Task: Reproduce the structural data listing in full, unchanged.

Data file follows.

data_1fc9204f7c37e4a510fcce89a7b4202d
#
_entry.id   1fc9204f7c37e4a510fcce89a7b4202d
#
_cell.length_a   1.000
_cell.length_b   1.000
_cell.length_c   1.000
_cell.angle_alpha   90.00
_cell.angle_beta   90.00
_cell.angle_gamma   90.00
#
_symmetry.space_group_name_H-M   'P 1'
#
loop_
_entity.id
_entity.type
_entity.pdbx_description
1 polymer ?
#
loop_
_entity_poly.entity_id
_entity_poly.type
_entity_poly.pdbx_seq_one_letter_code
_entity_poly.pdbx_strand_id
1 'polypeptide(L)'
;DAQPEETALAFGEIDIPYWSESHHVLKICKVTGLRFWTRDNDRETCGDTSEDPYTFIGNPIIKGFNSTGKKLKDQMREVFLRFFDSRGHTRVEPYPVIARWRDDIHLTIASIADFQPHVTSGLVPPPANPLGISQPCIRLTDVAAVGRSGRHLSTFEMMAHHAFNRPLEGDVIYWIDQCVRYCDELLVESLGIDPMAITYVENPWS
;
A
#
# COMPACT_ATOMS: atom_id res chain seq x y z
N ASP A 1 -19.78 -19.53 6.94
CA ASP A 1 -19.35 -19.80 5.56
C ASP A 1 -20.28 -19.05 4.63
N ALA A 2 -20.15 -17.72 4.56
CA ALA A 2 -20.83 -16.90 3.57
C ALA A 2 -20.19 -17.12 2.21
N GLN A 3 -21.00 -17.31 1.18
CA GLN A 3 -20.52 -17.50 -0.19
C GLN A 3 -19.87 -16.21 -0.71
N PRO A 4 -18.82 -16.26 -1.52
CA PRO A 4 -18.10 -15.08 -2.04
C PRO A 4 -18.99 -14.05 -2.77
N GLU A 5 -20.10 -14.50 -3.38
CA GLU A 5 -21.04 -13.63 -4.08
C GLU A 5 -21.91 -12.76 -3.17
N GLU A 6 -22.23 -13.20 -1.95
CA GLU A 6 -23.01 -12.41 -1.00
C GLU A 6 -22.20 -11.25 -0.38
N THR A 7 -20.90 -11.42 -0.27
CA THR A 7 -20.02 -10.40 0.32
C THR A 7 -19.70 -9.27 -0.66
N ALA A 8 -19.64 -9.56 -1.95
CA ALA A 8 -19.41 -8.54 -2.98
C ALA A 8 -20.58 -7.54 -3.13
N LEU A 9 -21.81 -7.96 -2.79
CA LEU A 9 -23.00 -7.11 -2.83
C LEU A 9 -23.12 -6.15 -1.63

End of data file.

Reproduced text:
data_1fc9204f7c37e4a510fcce89a7b4202d
#
_entry.id   1fc9204f7c37e4a510fcce89a7b4202d
#
_cell.length_a   1.000
_cell.length_b   1.000
_cell.length_c   1.000
_cell.angle_alpha   90.00
_cell.angle_beta   90.00
_cell.angle_gamma   90.00
#
_symmetry.space_group_name_H-M   'P 1'
#
loop_
_entity.id
_entity.type
_entity.pdbx_description
1 polymer ?
#
loop_
_entity_poly.entity_id
_entity_poly.type
_entity_poly.pdbx_seq_one_letter_code
_entity_poly.pdbx_strand_id
1 'polypeptide(L)'
;DAQPEETALAFGEIDIPYWSESHHVLKICKVTGLRFWTRDNDRETCGDTSEDPYTFIGNPIIKGFNSTGKKLKDQMREVFLRFFDSRGHTRVEPYPVIARWRDDIHLTIASIADFQPHVTSGLVPPPANPLGISQPCIRLTDVAAVGRSGRHLSTFEMMAHHAFNRPLEGDVIYWIDQCVRYCDELLVESLGIDPMAITYVENPWS
;
A
#
# COMPACT_ATOMS: atom_id res chain seq x y z
N ASP A 1 -19.78 -19.53 6.94
CA ASP A 1 -19.35 -19.80 5.56
C ASP A 1 -20.28 -19.05 4.63
N ALA A 2 -20.15 -17.72 4.56
CA ALA A 2 -20.83 -16.90 3.57
C ALA A 2 -20.19 -17.12 2.21
N GLN A 3 -21.00 -17.31 1.18
CA GLN A 3 -20.52 -17.50 -0.19
C GLN A 3 -19.87 -16.21 -0.71
N PRO A 4 -18.82 -16.26 -1.52
CA PRO A 4 -18.10 -15.08 -2.04
C PRO A 4 -18.99 -14.05 -2.77
N GLU A 5 -20.10 -14.50 -3.38
CA GLU A 5 -21.04 -13.63 -4.08
C GLU A 5 -21.91 -12.76 -3.17
N GLU A 6 -22.23 -13.20 -1.95
CA GLU A 6 -23.01 -12.41 -1.00
C GLU A 6 -22.20 -11.25 -0.38
N THR A 7 -20.90 -11.42 -0.27
CA THR A 7 -20.02 -10.40 0.32
C THR A 7 -19.70 -9.27 -0.66
N ALA A 8 -19.64 -9.56 -1.95
CA ALA A 8 -19.41 -8.54 -2.98
C ALA A 8 -20.58 -7.54 -3.13
N LEU A 9 -21.81 -7.96 -2.79
CA LEU A 9 -23.00 -7.11 -2.83
C LEU A 9 -23.12 -6.15 -1.63